En route to the 1989 men’s singles final at Roland Garros, Michael Chang had caused a major upset by triumphing over world No.1, Ivan Lendl in the fourth round. Chang, only 17 years and three months old then was now set to face a familiar foe in Stefan Edberg, who was one of the best serve and volley players of the era.
Edberg had a 3-0 record in grand slam finals before this game. But Chang was determined to be no pushover. He broke the famous ‘Edberg Serve’ twice to win a relatively lopsided first set 6-1.
Jolted by Chang’s aggression, Edberg realised that he was underestimating his teenaged opponent. Chang broke Edberg again in the fifth game but was broken right back to leave the set poised at 3-3. The Swede broke Chang again in the eighth game to take a 5-3 lead and served out the set to draw level in the match.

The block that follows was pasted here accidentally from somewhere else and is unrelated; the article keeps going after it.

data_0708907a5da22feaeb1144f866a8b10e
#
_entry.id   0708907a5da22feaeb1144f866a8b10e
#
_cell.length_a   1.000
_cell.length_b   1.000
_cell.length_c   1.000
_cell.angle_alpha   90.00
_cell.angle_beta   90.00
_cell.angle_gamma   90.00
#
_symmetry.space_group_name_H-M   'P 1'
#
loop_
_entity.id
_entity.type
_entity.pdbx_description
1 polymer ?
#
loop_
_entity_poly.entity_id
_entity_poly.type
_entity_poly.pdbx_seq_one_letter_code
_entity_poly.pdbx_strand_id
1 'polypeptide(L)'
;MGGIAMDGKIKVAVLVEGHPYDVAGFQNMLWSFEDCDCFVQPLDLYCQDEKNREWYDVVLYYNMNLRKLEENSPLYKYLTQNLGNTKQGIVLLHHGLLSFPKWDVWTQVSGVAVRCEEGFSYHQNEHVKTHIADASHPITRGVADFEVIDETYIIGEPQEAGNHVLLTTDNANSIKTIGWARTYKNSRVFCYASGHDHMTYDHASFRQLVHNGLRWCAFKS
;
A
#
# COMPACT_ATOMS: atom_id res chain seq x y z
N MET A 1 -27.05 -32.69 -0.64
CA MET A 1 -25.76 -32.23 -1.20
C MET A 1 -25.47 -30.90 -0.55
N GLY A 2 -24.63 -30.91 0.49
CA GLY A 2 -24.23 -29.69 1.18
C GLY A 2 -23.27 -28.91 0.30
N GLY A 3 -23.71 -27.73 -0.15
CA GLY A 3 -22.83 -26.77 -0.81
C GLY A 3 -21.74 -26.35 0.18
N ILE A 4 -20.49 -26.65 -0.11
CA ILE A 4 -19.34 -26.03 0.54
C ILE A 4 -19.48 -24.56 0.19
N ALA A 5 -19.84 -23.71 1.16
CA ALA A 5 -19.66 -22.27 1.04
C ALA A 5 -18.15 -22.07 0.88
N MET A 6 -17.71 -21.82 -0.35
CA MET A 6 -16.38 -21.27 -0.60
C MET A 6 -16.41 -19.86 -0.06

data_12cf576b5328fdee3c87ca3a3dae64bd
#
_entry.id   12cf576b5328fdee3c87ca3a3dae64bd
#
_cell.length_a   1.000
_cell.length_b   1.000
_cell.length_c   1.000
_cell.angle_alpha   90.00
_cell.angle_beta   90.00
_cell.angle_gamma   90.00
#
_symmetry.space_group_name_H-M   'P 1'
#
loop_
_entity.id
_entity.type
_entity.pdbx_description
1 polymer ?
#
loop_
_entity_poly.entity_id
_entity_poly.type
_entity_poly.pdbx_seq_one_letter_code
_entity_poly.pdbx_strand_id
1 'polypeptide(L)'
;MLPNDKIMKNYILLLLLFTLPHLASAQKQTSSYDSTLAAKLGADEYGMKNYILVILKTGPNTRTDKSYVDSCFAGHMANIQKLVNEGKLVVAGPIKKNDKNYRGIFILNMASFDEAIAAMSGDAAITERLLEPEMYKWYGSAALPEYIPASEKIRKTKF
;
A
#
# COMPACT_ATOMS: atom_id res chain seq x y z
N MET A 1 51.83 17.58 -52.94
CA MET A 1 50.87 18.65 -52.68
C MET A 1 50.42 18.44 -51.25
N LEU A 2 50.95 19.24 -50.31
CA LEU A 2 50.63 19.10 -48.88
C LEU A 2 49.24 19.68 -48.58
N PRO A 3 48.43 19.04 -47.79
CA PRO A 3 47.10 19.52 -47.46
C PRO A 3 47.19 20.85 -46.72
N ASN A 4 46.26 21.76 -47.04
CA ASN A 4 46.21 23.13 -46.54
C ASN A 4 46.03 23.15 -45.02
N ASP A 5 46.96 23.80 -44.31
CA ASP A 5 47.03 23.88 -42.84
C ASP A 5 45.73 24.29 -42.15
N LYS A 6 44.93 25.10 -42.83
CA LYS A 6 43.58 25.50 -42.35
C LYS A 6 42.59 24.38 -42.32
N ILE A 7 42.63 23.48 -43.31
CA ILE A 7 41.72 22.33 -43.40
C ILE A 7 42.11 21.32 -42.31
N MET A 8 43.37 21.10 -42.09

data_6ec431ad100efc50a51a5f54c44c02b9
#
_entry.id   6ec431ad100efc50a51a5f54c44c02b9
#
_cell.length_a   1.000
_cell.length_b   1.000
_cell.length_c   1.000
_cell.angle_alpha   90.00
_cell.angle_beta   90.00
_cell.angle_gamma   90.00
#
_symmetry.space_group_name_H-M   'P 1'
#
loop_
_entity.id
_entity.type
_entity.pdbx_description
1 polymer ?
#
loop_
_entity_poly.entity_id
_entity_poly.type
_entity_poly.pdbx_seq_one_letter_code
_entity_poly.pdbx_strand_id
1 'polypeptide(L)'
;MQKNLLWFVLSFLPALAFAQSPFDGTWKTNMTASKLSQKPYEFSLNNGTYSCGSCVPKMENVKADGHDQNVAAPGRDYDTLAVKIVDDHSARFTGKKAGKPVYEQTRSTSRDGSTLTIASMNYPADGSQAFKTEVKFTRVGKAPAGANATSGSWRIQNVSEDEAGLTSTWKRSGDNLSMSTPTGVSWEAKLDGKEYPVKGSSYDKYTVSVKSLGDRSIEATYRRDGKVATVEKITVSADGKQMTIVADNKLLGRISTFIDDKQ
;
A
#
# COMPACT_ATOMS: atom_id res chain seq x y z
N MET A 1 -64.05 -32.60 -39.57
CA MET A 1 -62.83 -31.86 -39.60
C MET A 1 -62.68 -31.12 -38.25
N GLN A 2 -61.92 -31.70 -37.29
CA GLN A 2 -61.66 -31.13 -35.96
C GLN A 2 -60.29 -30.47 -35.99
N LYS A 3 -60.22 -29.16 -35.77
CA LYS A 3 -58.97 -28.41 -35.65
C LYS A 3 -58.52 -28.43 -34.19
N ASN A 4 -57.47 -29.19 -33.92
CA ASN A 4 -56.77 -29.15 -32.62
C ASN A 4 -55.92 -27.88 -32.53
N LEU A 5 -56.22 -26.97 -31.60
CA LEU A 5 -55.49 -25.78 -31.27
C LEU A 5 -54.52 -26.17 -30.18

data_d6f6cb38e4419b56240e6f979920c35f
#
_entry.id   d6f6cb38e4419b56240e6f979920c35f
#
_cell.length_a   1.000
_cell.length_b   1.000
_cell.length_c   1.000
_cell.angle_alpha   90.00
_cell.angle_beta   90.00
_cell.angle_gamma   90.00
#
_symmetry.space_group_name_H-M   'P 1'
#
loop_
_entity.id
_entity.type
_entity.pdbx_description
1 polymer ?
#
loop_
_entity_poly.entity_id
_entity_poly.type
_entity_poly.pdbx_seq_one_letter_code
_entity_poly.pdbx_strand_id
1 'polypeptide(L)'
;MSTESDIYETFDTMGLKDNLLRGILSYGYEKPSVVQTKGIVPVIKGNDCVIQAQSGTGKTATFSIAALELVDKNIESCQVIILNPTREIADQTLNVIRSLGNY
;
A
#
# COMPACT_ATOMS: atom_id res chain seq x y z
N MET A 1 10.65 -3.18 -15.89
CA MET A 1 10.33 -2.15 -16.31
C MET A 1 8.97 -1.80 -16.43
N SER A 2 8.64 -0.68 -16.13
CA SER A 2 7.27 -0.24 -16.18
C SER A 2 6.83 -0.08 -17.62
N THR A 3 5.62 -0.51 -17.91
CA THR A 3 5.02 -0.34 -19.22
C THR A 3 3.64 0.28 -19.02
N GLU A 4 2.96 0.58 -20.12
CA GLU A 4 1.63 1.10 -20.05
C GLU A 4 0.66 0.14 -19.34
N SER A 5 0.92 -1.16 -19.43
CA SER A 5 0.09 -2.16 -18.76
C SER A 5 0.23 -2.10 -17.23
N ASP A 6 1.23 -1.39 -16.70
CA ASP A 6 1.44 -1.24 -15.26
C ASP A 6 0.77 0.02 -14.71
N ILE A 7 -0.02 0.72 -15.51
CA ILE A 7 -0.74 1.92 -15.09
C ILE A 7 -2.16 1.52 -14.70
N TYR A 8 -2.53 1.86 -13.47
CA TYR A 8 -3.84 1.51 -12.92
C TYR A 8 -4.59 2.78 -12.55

Edberg continued from where he left off in the second set to break Chang in the very first game in the third set. Having lost his serve in the first game itself, Chang was only left chasing in the set as Edberg managed to hold on to his service games, thereby winning the third set 6-4 and the prospects of an upset were dwindling.
Edberg continued to dominate by breaking Chang yet again in the fourth set, but an inspired Chang bought the game back on serve, broke Edberg in the tenth game to win the set 6-4 and force the issue into a decider.
The usually cool Swede began to lose steam in the deciding set. Despite having broken Chang in the first game again, he went on to lose the next four games to hand the American a 4-1 lead. A string of unforced errors and double faults handed Chang the title and he became the youngest ever to win the title in Paris, a record that still stands.
Though Chang could never win any other grand slam until his retirement in 2003, he was always known as that 17-year old champion.